Chinese audiences treated to NZ films

By Lincoln Tan

 Boy , starring James Rolleston, is one of the movies selected for screening at the film festival in five Chinese cities next month. Photo / Supplied
Boy , starring James Rolleston, is one of the movies selected for screening at the film festival in five Chinese cities next month. Photo / Supplied

A New Zealand film festival to screen in China next month is aimed at showing Chinese audiences that anyone in New Zealand can be a successful film-maker.

Boy, a box office hit directed by Taika Waititi, and Take 3, a short film by New Zealand Chinese director Roseanne Liang, will be among the films to screen at the festival - which organisers hope will encourage more Chinese investment in joint movie projects with New Zealand.

The festival will precede the signing of a film co-production agreement between the two countries in July, said Jim He, chairman of the Pacific Culture and Arts Exchange Centre.

It is understood the agreement will ease temporary immigration and importation of equipment between the two countries, to make it easier for screen production companies from China and New Zealand to work together.

New Zealand has film co-production agreements with Australia, Canada, France, Italy and Britain.

"The movies selected for the festival will show that New Zealand is more than just Peter Jackson," Mr He said.

"We are a multicultural nation, and even non-European film producers can be successful here."

The centre has taken NZ films to China since 2002, and will this year host the festival in five Chinese cities: Beijing, Qingdao, Shanghai, Ningbo and Hang Zhou from June 7. Waitakere Mayor Bob Harvey will lead the delegation.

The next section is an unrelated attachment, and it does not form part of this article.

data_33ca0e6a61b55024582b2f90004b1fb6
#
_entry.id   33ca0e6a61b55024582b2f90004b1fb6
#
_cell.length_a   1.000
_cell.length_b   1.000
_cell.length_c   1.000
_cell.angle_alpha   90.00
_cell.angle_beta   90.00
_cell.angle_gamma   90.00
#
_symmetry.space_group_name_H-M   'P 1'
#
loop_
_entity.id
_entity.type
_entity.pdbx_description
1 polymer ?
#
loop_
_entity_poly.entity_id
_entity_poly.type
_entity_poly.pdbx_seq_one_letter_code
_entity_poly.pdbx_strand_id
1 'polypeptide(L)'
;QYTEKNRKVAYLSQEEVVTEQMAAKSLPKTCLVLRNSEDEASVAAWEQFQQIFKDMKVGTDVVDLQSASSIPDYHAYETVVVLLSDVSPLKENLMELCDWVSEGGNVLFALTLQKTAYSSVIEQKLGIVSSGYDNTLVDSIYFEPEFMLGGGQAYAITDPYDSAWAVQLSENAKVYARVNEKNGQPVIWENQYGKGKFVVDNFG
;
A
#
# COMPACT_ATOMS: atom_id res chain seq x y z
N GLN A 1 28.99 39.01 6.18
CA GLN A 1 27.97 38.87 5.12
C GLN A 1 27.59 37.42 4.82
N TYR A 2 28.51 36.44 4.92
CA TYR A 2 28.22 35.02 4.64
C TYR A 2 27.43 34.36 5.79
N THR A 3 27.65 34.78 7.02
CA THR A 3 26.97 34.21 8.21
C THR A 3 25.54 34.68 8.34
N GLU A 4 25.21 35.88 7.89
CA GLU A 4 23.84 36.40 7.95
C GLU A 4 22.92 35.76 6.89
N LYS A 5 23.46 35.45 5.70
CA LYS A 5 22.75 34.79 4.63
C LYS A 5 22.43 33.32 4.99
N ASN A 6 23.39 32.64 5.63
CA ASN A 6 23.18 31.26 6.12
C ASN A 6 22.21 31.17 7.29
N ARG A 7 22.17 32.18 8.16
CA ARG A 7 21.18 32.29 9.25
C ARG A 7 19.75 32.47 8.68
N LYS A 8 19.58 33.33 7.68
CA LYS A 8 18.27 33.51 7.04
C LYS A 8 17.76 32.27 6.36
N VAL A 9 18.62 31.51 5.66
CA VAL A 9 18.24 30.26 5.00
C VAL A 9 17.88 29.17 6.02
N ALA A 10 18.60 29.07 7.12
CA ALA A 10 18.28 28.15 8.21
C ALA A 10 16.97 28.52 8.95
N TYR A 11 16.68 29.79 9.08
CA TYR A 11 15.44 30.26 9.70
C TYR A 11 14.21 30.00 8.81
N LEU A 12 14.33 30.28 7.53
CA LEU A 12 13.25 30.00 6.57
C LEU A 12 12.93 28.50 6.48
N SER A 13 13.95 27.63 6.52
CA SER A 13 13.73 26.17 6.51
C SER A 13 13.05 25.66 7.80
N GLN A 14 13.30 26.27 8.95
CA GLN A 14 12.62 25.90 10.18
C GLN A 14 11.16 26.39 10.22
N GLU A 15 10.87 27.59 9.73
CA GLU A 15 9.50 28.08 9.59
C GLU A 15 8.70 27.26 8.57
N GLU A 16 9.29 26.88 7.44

Other films featuring include Gaylene Preston's Home By Christmas, based on her father's World War II experiences, Simone Horrocks' After Waterfall and Adam Strange's Aphrodite's Farm.

"There will be no blood and violence, because the Chinese love family-themed movies," said Mr He. "The selection of movies will give the Chinese audience a window to the beautiful New Zealand landscape, and also the wide options for filming in New Zealand."

Mr He said the Chinese were big movie fans, watching between 10 and 16 films a year on average, and films at the festival often played in theatres that were 90 per cent full.

Prime Minister John Key, in his message for the festival, said the Chinese communities here played an important role in shaping New Zealand's future.

"We have many Chinese communities in New Zealand, all of which have an important role to play in shaping the future of our country," Mr Key said.

"The Government is committed to ensuring their voices are heard.

"This is helped by the leadership of our first Asian Cabinet minister, the Minister of Ethnic Affairs, Pansy Wong."

- NZ Herald

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